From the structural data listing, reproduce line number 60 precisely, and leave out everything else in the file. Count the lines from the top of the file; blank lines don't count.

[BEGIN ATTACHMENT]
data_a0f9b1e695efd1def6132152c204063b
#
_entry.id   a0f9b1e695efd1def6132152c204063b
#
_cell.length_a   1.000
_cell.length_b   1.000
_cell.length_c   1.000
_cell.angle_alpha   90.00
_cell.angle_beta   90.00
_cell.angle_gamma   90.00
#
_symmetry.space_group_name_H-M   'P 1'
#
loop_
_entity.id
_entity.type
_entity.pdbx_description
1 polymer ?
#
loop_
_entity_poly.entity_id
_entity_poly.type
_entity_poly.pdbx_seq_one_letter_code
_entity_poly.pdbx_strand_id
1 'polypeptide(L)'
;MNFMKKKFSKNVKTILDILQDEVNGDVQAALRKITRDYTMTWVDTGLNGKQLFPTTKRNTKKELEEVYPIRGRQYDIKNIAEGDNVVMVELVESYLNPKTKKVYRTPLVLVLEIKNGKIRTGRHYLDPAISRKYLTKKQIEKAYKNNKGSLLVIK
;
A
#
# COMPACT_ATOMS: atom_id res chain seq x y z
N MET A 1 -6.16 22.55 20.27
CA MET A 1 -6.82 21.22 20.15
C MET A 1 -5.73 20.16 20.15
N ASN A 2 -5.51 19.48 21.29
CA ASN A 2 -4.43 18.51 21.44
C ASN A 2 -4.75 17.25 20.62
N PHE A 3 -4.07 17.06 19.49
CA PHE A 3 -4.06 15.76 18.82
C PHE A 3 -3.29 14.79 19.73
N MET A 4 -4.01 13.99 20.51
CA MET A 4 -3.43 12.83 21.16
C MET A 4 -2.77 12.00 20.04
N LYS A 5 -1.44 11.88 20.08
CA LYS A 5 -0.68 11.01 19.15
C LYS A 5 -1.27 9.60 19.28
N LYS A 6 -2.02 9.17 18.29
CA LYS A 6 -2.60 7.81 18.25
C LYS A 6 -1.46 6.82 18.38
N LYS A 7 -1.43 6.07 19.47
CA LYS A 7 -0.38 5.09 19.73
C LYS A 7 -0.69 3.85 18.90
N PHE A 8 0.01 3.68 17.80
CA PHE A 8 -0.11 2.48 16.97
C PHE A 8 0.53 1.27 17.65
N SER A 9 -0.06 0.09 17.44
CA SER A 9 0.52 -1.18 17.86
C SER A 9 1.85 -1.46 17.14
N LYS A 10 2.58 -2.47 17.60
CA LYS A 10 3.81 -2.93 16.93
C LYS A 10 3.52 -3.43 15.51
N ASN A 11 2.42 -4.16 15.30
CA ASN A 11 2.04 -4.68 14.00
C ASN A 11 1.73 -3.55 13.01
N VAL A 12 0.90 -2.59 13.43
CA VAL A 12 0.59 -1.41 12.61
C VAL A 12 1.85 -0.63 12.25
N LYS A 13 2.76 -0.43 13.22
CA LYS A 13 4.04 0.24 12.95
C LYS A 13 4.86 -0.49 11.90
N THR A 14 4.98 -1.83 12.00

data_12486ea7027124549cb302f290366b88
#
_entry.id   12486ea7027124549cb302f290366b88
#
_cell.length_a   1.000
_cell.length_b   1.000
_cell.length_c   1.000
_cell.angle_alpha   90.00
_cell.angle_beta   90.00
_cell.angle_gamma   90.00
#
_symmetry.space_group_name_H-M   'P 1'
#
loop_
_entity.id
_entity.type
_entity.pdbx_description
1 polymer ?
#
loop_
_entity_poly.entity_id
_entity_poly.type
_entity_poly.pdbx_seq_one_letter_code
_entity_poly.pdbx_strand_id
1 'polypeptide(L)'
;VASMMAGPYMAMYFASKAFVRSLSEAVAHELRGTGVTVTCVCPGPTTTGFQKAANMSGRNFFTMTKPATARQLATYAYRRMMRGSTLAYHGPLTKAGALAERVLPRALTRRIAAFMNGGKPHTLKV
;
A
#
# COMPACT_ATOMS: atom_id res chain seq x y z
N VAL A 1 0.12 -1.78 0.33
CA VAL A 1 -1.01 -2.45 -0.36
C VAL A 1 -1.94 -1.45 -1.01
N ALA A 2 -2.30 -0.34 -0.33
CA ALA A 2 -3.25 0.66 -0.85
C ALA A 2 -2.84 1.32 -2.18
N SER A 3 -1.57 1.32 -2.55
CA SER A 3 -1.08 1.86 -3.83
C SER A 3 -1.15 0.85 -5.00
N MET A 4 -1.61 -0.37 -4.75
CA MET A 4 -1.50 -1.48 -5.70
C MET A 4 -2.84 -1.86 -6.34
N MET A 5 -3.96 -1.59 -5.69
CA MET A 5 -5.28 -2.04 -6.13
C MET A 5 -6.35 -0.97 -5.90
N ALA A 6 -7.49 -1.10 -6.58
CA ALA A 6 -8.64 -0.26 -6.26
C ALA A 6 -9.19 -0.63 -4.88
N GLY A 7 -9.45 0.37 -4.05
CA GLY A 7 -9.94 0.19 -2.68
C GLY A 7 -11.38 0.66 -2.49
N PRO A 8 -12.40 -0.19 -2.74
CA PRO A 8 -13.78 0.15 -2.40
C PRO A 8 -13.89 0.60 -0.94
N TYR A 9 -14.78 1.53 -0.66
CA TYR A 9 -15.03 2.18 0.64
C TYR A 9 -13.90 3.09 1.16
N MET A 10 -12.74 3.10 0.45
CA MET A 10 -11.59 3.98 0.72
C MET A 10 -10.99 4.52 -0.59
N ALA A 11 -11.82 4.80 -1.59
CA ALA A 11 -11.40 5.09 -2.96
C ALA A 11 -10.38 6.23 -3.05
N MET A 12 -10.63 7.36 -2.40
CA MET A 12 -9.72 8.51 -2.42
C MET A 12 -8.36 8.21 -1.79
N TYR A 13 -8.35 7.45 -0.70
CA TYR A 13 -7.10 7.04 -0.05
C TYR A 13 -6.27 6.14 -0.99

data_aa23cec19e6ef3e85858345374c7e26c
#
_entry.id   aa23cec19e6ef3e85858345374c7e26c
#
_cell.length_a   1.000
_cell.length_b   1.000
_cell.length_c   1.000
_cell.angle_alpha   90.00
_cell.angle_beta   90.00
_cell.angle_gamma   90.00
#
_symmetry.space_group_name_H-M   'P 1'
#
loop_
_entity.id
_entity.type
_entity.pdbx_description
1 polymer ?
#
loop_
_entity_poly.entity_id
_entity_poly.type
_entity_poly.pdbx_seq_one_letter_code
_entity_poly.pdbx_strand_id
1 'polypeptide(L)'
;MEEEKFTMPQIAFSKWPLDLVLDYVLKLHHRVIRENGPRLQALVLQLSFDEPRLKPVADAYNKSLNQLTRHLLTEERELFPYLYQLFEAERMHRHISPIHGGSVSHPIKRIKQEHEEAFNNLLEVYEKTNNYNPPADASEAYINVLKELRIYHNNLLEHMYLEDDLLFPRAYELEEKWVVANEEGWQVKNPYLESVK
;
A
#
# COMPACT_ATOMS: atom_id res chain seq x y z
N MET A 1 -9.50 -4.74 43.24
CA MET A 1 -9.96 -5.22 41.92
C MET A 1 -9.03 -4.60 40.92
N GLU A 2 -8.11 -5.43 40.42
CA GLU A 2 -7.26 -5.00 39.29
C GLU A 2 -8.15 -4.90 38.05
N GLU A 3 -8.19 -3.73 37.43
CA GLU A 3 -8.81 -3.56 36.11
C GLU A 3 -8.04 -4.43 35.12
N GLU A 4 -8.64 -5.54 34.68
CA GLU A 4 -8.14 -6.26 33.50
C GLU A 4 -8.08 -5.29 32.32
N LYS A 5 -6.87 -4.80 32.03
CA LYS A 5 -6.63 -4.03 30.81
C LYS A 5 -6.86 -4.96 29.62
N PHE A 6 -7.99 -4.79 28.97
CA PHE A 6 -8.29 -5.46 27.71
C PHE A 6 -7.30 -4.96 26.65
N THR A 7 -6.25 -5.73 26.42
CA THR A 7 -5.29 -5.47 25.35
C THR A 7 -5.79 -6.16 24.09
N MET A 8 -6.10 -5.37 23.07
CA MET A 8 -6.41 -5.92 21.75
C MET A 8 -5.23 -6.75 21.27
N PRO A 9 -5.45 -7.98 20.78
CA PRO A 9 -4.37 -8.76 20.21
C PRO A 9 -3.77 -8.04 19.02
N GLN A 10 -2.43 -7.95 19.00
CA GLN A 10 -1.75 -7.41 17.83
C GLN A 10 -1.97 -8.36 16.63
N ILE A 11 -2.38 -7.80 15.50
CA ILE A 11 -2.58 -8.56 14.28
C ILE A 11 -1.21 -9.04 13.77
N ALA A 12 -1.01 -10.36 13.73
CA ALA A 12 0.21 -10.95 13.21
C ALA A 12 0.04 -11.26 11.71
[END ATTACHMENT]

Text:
C LYS A 10 3.52 -3.43 15.51